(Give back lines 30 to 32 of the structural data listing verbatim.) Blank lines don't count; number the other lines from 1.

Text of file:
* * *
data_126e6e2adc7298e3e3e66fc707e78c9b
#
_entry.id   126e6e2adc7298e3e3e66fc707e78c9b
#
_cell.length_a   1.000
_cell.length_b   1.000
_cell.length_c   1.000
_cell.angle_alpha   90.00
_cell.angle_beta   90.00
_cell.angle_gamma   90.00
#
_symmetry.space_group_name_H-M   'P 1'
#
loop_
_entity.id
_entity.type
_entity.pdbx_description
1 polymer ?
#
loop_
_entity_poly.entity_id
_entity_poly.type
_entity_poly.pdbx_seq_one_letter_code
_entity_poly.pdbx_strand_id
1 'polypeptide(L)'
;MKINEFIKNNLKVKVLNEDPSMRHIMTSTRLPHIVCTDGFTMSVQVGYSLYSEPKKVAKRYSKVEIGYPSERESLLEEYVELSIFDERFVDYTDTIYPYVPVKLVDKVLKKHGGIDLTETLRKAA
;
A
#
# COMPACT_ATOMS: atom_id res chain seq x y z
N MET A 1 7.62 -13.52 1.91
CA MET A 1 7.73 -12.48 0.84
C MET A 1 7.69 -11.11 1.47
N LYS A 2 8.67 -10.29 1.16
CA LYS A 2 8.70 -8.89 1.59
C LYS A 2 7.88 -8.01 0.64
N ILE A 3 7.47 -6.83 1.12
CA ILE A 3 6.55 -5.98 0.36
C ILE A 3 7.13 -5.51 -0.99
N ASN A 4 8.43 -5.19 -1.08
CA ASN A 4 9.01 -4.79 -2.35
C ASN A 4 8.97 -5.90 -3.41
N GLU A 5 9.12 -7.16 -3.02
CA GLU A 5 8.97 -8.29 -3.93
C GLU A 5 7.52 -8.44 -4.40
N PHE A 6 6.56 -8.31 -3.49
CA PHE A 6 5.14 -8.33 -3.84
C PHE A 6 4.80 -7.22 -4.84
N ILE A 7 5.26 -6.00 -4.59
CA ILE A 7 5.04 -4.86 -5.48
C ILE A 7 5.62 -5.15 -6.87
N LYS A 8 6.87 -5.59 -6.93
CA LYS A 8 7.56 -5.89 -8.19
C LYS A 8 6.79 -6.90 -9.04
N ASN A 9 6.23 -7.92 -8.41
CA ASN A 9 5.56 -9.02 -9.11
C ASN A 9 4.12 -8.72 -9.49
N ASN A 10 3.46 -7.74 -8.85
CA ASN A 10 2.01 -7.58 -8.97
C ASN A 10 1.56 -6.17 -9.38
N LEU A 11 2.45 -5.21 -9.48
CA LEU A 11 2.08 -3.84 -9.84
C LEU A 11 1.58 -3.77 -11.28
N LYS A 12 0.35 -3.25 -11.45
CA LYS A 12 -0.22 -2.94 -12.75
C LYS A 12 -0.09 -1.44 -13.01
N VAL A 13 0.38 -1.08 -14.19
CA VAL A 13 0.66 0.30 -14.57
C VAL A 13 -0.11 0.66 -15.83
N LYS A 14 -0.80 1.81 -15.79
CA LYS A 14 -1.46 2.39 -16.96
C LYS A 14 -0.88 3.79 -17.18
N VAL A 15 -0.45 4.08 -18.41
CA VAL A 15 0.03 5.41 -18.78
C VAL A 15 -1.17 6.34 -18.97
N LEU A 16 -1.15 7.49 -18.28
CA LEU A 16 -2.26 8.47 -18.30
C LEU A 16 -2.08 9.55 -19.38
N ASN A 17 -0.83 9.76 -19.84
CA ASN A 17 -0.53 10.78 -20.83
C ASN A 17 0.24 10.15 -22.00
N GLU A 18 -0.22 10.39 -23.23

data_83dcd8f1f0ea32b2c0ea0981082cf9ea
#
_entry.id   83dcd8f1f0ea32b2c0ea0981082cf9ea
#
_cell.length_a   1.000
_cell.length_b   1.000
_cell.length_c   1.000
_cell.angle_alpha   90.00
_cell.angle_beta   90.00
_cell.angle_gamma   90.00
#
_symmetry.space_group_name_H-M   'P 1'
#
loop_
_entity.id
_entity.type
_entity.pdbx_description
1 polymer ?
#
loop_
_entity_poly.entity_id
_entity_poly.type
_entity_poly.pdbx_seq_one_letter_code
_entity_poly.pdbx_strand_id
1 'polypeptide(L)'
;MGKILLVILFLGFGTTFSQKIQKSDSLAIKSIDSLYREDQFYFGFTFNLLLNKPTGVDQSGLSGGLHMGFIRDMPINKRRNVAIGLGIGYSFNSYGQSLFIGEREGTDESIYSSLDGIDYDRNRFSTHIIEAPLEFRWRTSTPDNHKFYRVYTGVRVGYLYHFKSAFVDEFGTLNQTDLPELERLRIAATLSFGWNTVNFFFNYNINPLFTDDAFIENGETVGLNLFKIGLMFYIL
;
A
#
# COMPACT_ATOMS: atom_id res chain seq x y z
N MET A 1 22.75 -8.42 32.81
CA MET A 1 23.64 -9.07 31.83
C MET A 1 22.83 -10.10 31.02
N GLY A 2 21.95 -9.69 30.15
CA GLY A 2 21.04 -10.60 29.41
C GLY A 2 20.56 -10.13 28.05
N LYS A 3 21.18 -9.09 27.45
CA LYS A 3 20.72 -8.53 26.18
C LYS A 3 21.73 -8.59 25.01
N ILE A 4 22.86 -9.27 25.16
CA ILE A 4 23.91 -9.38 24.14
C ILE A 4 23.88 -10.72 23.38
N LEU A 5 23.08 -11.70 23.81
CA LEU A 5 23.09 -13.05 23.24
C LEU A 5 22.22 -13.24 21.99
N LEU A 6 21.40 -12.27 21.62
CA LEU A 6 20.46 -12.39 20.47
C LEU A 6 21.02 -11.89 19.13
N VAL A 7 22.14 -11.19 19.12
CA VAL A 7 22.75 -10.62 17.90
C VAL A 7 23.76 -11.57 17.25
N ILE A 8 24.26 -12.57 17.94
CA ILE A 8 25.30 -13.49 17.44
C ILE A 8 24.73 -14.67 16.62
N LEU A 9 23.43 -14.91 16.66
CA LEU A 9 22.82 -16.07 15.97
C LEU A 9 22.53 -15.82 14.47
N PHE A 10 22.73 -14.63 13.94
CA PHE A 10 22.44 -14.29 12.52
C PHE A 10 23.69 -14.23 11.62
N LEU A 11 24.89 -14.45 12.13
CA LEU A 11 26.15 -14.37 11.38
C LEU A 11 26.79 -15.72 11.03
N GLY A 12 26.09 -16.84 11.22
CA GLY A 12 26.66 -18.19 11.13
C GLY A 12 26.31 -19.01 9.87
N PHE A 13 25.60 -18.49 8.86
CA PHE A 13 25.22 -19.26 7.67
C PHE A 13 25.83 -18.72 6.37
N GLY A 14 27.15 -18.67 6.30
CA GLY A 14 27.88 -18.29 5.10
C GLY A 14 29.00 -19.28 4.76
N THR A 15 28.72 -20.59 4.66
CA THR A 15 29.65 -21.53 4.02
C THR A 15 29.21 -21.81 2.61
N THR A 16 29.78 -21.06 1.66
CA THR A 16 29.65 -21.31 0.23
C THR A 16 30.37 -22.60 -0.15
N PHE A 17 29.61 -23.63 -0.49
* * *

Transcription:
# COMPACT_ATOMS: atom_id res chain seq x y z
N MET A 1 7.62 -13.52 1.91
CA MET A 1 7.73 -12.48 0.84